In general, patients with MDD exhibit different types of depression due to underlying personality traits, such as anaclitic depression - characterized by interpersonal issues - and introjective depression - associated with issues of self-definition (Blatt, 2004). For this study, both types of patients were randomly allocated to receive either cognitive-behavioral or supportive-expressive (psychodynamic) therapy treatment, consisting of 16-20 audio-recorded sessions per case. Through selection of extreme cases, i.e. patients with high differential scores between the two personality dimensions, contrasting conversational patterns in the data became observable.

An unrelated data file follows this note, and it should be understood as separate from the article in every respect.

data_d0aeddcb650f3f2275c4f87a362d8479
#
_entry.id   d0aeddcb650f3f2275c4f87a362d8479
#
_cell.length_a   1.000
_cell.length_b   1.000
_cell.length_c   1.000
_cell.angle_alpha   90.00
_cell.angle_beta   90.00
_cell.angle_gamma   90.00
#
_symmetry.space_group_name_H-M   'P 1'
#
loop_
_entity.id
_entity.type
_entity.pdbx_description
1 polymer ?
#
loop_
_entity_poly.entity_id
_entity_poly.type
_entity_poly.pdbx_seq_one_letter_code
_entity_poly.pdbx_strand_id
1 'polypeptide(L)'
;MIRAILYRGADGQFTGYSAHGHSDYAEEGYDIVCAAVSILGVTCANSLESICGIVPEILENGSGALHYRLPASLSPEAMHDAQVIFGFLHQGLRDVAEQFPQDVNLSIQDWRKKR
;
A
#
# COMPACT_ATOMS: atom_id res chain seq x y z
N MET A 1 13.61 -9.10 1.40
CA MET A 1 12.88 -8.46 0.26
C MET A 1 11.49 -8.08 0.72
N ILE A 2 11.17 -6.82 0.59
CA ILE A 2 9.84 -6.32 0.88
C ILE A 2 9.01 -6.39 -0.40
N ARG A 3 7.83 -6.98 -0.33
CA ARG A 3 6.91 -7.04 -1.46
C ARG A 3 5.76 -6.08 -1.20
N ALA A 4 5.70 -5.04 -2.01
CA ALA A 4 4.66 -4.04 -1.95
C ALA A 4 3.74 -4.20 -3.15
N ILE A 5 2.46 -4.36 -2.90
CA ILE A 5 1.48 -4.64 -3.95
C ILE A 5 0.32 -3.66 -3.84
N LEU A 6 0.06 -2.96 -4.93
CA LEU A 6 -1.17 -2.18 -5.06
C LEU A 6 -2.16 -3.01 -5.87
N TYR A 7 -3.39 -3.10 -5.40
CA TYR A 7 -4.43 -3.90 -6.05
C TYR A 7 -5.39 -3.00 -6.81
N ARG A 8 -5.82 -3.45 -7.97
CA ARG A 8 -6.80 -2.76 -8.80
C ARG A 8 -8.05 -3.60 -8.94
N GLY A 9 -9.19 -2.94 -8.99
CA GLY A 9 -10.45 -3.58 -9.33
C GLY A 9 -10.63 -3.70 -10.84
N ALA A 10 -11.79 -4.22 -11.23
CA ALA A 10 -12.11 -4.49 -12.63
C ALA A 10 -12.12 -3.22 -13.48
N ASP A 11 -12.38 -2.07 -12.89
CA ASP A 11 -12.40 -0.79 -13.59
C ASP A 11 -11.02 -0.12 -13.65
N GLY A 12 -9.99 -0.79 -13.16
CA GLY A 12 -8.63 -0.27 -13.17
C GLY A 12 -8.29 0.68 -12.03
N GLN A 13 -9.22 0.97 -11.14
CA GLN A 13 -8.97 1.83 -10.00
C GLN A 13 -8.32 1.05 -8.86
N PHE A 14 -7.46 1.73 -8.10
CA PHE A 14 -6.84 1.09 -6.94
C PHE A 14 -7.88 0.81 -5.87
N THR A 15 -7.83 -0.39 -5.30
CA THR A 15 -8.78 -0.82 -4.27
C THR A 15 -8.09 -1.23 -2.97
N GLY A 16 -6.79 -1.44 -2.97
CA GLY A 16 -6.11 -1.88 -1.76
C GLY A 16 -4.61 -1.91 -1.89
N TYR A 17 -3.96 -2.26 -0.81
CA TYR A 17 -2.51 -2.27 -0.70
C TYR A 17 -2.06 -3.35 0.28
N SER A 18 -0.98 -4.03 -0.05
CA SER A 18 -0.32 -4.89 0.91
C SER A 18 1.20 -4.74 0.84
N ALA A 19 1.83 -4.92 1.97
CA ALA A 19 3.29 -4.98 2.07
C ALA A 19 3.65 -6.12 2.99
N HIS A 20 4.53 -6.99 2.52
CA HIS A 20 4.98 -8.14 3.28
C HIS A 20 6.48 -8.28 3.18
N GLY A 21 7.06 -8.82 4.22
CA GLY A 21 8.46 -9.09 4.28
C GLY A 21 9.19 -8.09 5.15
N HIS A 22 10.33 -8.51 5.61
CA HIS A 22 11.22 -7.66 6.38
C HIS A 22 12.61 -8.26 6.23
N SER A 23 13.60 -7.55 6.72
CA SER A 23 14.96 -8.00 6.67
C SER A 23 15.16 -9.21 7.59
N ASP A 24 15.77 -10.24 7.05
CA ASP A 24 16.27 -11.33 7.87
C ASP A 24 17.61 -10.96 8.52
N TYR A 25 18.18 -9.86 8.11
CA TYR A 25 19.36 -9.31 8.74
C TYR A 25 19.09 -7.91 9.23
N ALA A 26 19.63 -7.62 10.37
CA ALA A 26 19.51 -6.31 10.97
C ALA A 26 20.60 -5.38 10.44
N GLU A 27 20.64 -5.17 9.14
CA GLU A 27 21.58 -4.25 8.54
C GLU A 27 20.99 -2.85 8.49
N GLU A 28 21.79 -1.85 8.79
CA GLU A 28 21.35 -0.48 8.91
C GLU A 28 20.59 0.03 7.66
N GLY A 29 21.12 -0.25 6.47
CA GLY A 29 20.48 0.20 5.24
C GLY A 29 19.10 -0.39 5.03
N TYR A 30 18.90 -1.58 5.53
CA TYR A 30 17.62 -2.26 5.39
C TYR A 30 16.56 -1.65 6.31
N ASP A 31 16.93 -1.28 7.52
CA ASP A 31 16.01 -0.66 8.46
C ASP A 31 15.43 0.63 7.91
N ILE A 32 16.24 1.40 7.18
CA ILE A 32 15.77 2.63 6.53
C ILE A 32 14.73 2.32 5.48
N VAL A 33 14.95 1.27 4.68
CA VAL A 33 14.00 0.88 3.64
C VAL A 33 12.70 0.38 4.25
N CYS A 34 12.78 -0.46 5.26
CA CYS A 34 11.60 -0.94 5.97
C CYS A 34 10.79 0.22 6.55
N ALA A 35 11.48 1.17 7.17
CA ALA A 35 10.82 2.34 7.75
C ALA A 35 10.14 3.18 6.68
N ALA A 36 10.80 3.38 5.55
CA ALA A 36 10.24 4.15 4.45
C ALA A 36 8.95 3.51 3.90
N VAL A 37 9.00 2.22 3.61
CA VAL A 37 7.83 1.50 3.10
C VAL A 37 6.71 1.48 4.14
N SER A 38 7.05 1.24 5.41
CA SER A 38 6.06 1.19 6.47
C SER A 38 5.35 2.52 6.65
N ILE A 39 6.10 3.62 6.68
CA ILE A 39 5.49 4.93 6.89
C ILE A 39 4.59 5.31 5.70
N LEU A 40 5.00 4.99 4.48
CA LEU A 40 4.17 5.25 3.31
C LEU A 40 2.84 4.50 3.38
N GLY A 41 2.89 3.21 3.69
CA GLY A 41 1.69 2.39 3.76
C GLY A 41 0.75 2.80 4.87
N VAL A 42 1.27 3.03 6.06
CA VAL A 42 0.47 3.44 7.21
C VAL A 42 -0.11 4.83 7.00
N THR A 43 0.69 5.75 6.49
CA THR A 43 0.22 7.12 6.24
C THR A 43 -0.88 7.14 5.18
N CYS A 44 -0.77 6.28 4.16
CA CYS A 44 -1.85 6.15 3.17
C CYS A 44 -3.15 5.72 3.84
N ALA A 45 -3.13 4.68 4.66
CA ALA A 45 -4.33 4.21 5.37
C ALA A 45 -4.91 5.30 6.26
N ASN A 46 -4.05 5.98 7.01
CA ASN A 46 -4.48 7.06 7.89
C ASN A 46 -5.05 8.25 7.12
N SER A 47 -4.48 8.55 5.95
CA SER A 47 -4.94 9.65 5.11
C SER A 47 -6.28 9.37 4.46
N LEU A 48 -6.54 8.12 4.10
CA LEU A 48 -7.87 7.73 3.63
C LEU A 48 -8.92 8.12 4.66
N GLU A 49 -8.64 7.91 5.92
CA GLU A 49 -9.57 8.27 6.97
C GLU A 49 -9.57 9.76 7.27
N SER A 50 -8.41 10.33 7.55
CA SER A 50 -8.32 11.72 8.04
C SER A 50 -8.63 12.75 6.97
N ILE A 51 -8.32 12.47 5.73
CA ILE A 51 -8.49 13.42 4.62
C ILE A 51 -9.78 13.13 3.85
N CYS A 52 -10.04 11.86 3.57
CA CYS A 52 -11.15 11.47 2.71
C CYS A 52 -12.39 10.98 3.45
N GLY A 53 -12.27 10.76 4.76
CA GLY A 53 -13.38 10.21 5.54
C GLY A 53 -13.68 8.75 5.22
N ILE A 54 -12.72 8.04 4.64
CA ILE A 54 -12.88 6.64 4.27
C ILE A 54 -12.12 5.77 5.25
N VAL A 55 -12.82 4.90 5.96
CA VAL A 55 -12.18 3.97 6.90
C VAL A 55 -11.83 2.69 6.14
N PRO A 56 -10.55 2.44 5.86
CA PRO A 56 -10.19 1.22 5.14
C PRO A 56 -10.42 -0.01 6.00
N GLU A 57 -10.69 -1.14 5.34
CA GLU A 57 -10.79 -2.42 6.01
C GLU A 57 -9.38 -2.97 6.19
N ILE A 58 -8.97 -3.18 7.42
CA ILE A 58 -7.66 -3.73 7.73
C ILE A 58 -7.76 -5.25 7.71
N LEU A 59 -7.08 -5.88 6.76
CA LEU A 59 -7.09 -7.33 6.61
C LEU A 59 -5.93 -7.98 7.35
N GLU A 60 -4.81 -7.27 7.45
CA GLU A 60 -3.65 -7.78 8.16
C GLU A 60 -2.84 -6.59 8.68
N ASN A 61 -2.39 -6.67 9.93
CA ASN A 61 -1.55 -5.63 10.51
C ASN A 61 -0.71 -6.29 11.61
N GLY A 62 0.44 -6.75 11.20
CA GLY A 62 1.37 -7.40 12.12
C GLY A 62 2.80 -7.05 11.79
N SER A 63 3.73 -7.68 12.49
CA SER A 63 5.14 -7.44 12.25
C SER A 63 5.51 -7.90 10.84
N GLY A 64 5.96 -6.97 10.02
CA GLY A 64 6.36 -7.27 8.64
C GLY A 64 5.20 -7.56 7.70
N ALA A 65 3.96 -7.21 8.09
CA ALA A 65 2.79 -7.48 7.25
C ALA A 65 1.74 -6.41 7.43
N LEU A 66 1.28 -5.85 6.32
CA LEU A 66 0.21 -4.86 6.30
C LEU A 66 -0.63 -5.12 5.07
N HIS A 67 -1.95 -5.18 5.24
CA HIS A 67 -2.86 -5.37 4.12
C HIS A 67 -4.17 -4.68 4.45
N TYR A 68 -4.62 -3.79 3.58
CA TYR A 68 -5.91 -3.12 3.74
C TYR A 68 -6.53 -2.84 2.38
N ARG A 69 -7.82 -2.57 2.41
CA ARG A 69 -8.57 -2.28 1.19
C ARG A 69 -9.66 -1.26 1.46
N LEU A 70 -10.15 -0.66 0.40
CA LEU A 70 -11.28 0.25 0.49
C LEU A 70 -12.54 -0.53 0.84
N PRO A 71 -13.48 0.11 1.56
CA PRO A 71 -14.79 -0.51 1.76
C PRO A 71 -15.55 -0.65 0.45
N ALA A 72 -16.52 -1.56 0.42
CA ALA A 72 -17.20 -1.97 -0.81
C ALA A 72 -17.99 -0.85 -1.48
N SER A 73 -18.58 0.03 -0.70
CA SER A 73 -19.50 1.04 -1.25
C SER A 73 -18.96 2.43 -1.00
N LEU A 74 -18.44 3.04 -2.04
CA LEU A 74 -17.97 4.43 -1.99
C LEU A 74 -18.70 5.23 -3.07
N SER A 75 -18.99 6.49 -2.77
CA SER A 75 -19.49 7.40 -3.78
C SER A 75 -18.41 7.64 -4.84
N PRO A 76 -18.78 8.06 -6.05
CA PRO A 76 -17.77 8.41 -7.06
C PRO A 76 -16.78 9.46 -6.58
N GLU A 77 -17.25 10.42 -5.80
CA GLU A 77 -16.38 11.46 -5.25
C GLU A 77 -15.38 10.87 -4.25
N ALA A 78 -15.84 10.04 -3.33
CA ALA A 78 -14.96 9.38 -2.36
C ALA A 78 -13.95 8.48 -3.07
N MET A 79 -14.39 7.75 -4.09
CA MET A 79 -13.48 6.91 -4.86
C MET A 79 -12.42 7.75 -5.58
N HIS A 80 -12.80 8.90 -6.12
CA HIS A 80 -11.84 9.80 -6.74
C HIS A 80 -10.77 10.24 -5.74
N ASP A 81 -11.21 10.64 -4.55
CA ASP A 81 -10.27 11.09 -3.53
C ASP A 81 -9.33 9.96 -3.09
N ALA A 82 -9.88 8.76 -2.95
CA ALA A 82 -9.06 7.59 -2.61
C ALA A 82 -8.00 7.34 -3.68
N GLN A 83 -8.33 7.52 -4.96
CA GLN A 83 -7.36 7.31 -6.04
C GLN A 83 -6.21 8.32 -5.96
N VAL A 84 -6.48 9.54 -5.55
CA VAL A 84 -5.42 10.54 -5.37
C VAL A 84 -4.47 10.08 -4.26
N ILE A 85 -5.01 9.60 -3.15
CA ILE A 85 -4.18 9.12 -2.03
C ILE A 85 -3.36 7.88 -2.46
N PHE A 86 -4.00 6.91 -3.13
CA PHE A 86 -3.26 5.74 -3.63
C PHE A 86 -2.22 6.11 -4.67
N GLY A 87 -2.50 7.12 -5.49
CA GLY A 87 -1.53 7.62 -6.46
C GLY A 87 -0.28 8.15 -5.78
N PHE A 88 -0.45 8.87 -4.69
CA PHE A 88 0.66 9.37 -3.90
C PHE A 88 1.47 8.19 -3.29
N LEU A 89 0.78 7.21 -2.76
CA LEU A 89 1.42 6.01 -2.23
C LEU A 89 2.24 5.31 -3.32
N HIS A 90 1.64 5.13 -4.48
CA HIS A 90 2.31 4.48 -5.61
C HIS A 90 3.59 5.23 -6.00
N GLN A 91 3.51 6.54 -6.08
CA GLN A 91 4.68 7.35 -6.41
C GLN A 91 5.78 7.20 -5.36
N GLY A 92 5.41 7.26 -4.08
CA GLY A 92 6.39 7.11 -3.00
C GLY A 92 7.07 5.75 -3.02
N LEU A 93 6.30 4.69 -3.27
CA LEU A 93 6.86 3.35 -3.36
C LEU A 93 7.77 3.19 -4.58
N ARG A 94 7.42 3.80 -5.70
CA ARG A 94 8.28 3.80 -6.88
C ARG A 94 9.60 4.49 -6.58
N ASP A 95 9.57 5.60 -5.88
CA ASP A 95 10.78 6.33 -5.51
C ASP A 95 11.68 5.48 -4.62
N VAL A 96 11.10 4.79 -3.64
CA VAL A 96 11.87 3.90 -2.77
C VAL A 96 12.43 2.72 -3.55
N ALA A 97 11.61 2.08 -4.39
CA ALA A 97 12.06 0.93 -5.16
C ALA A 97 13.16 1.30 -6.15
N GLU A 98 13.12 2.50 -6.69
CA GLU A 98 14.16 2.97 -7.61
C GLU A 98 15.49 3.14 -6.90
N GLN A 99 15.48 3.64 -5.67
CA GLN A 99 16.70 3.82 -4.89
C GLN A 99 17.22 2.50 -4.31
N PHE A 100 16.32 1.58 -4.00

Therapist talk primarily consisted of three global types of actions: invitations to report or further elaborate on experiences and feelings, encouragement and demonstration of listenership, and backward-looking actions. This study focused on therapist formulations, which were directed towards preceding patient talk. Since Garfinkel and Sacks’ (1970) initial description of formulations as “saying-in-so-many-words-what-we-are-doing” (p. 351), referring to their meta-communicative function, a substantial amount of research further narrowed down functional and linguistic aspects. By reformulating patient talk, therapists may clarify the implicit and ask for verification of their interpretation but they can also change the direction of or put an end to the conversation (Antaki, Barnes & Leudar, 2005; Heritage & Watson, 1979).